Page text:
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Ajay Kumar, CPA


S-Corp vs LLC

A come across this question quite often, so I summarized a quick overview of both types of business structure. Both LLCs and S-Corps are flow-through entities from the tax perspective and provide some measure of personal liability protection and overall legitimacy. They're both good options, especially, if you're looking to upgrade from a sole proprietorship or a partnership, or if you are just starting a new business.
If you are planning on selling stocks (Equity) and if you want the most possible protection, and if you are planning on looking for investors then S-Corp may make better sense. Conversely, if you don’t want to sell stocks, want less paperwork, but want a cheaper flexible structure, consider an LLC. Keep in mind that neither LLCs nor S-Corps necessarily shields owners from their or their employees' tort actions.

Pros and Cons of the LLC
  • Operational ease (No requirement to have formal meetings and keeping minutes) 
  • Less Start-up Cost (& less expensive to maintain)
  • Owner of an LLC is considered to be self-employed and must pay the self-employment tax Child support payments; (please note child alimony award is taxable)
  • Gifts, bequests and inheritances; (certain restrictions apply)
  • Welfare benefits;
  • Damage awards for physical injury or sickness (punitive awards are normally taxable);
  • Cash rebates from a dealer or manufacturer for an item you buy;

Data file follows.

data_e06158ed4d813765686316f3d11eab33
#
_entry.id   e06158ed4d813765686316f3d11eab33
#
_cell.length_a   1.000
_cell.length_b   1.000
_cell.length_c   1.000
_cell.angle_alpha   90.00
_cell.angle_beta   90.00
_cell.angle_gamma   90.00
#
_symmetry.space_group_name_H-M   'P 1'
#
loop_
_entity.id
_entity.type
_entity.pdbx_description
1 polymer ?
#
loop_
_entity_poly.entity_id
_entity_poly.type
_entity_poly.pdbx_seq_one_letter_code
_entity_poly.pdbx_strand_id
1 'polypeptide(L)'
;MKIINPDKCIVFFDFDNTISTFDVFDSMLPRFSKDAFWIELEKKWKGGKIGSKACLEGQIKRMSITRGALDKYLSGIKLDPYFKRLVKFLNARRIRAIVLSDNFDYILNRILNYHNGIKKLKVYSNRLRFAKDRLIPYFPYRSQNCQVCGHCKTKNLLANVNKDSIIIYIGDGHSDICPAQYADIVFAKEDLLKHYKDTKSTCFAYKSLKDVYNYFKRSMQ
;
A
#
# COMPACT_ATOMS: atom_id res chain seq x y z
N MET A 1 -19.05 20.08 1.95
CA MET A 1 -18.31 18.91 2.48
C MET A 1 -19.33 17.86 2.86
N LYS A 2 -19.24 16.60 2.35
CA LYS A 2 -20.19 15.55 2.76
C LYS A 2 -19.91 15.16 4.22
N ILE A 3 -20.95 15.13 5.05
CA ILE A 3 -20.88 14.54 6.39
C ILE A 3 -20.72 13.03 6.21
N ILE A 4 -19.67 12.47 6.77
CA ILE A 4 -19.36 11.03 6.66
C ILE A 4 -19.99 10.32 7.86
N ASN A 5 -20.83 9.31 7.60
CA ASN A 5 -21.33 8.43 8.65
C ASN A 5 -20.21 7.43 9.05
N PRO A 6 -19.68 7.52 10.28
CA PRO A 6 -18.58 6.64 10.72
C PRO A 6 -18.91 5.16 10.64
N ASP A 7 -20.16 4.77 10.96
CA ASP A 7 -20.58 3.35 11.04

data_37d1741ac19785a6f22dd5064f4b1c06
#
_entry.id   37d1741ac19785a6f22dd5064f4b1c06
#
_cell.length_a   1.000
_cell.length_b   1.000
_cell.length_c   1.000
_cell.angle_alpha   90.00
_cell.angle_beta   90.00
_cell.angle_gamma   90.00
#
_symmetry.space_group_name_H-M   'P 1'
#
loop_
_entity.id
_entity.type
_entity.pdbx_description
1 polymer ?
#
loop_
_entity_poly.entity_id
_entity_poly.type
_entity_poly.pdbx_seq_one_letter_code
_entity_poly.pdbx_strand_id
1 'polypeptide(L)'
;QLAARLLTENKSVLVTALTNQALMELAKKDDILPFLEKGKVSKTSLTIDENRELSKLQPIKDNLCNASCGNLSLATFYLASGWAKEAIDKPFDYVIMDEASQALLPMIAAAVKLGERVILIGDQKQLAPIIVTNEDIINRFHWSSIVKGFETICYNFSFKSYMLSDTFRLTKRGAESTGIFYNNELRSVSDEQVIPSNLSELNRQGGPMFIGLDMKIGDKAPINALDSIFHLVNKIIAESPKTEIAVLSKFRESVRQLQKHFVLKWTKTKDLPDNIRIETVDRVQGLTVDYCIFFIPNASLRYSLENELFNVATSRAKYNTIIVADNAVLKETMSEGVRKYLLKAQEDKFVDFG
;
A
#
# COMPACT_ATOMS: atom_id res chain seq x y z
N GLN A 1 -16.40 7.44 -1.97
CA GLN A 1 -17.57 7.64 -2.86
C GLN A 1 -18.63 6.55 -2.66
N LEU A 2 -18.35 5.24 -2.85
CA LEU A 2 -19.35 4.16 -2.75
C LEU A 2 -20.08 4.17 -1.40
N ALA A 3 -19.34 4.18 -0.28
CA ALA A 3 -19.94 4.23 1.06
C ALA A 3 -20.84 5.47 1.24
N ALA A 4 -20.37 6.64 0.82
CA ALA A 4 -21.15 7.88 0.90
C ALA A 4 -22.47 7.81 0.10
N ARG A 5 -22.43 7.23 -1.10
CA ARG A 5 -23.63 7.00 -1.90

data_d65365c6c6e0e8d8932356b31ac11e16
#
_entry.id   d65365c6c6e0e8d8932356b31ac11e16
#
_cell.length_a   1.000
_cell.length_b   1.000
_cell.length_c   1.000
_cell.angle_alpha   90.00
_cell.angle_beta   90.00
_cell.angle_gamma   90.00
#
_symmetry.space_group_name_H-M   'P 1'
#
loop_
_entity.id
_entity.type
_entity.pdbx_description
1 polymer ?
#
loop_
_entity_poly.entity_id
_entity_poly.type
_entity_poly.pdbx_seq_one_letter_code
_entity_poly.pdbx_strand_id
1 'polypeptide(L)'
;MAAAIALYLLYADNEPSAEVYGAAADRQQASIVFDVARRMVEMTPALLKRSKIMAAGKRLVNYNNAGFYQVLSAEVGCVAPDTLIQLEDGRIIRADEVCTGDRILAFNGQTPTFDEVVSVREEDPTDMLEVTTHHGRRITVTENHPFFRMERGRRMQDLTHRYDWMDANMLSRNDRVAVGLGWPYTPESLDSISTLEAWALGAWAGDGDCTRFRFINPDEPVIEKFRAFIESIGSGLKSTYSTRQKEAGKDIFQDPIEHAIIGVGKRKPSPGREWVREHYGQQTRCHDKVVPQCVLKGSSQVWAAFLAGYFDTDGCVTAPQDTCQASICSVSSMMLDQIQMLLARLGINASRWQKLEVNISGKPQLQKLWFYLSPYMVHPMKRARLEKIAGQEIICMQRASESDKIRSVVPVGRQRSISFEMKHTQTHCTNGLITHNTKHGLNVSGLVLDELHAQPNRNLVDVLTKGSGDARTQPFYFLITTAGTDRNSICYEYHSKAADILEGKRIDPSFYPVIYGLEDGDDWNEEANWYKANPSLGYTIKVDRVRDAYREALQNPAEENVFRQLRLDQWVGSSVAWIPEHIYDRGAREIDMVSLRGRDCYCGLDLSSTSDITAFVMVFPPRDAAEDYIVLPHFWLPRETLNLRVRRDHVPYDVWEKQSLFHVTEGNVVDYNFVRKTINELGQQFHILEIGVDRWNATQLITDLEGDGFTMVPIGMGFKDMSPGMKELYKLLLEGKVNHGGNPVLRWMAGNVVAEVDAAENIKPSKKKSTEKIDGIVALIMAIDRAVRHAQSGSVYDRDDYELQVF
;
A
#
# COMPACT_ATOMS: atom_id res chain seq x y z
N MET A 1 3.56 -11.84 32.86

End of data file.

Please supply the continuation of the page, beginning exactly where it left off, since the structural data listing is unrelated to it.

• Reimbursements for qualified adoption expenses.
  • Life insurance proceeds paid to you because of an insured person’s death (however, cash redeemed over cost from a life insurance policy is taxable), and
  • qualified scholarship is normally not taxable as long as meant/used for tuition and required course books (room & board portion are normally taxable)
An LLC may only have two of the four characteristics that define corporations: 'Limited liability to the extent of assets, continuity of life, centralization of management, and free transferability of ownership interests. Therefore, if you wish to have more than two of these characteristics, you'll need to convert to a corporation.
Pros and Cons of the S-Corp

  • The tax savings for the shareholder, no self-employment tax (but a reasonable salary must be paid to the employee owners)
  • Business has an independent life separate from the shareholders (e.g. if a shareholder dies, leaves the company, or sells his or her shares the S-Corp can remain)
  • Clearer lines are defined between the shareholders and the business that improve the protection for the shareholders.
Ajay Kumar, CPA

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New Jersey 08831, U.S.A.

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